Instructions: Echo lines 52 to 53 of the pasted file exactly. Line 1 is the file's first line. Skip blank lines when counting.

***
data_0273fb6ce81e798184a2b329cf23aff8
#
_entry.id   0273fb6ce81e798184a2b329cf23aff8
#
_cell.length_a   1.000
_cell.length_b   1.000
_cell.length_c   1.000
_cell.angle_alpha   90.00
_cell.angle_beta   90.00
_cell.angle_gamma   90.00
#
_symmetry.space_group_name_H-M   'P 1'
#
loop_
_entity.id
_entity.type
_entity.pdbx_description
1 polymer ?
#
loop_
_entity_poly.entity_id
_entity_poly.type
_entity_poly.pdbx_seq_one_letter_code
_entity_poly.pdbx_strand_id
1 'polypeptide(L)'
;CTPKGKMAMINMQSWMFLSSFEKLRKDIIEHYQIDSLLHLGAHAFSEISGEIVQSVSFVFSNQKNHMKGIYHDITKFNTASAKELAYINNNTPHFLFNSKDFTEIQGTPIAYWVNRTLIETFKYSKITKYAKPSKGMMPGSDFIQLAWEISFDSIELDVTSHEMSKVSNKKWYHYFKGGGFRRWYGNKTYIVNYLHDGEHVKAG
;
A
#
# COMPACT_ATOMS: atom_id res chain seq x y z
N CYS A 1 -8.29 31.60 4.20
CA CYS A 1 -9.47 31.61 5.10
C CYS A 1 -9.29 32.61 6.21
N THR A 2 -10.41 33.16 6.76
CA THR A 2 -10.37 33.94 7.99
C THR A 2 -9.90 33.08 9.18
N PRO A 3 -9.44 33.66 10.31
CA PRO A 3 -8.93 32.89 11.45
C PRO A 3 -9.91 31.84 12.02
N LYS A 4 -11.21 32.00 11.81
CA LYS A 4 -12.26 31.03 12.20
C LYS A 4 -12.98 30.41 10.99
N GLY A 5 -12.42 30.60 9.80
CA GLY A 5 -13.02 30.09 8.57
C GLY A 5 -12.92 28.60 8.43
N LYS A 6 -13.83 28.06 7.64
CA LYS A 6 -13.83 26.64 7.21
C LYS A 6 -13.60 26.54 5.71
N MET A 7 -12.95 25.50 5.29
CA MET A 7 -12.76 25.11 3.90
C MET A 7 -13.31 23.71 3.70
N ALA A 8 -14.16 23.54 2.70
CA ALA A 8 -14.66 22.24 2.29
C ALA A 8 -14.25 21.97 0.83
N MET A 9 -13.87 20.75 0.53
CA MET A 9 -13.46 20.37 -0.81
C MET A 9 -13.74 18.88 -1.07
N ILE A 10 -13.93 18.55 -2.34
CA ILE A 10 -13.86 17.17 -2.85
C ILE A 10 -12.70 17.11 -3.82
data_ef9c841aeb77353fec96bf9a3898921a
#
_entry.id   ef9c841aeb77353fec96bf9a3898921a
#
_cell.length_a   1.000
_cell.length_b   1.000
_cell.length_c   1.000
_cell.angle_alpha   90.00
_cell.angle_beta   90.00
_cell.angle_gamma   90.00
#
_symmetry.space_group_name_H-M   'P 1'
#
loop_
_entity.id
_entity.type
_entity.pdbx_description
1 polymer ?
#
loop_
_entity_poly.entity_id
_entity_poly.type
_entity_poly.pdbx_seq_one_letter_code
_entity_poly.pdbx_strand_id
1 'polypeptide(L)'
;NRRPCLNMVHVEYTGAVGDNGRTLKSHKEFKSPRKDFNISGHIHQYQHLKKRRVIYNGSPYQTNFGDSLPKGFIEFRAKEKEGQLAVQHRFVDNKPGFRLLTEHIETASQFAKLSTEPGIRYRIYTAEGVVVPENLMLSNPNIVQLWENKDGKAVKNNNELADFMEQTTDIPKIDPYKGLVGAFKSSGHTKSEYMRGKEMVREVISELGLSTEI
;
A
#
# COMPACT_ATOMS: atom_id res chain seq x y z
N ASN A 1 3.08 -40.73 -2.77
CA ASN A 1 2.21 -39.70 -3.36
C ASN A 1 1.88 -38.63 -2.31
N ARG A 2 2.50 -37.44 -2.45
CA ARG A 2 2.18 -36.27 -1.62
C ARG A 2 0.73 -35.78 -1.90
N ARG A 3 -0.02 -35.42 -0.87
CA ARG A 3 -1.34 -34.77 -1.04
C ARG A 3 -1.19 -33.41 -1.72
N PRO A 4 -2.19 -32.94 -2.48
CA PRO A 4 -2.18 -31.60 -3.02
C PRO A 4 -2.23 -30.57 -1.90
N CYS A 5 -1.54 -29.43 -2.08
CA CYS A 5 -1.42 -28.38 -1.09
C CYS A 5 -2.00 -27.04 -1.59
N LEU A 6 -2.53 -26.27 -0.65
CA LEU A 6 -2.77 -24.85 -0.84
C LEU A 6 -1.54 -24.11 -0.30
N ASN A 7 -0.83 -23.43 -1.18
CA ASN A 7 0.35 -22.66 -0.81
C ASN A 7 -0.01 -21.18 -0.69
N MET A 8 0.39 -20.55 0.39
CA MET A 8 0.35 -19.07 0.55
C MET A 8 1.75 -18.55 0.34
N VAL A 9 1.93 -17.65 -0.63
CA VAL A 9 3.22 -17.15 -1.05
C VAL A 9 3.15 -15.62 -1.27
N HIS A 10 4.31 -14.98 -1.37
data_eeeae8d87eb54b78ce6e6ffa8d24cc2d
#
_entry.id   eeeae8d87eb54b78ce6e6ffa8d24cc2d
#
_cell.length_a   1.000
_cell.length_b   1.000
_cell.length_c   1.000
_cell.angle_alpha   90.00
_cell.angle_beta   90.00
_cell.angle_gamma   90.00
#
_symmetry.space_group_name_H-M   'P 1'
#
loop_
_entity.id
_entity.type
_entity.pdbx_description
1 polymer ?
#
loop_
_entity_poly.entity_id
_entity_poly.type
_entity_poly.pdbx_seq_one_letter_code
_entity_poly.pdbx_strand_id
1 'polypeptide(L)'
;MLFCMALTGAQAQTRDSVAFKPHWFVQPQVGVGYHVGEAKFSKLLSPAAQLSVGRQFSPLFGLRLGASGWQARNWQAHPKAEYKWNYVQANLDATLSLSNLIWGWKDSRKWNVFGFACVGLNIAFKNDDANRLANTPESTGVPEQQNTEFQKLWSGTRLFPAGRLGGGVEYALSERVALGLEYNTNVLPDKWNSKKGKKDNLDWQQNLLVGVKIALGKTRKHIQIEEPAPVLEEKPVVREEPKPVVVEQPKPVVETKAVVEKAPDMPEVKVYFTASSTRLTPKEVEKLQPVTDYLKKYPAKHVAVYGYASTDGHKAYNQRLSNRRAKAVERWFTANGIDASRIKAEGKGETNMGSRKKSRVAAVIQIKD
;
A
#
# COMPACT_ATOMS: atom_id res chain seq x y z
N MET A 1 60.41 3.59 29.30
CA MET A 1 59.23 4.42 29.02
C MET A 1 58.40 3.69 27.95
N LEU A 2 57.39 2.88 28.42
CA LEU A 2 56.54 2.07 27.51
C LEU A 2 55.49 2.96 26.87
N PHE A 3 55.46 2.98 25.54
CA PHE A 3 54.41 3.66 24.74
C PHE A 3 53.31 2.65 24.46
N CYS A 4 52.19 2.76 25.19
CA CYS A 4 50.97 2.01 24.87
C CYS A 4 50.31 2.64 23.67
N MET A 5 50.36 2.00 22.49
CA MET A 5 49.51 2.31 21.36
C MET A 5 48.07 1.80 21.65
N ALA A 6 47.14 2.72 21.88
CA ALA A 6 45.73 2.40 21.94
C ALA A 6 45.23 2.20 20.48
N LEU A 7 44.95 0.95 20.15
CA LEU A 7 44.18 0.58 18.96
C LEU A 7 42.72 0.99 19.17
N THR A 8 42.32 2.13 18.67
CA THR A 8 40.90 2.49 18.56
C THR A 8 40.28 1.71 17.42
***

N ALA A 8 -14.16 23.54 2.70
CA ALA A 8 -14.66 22.24 2.29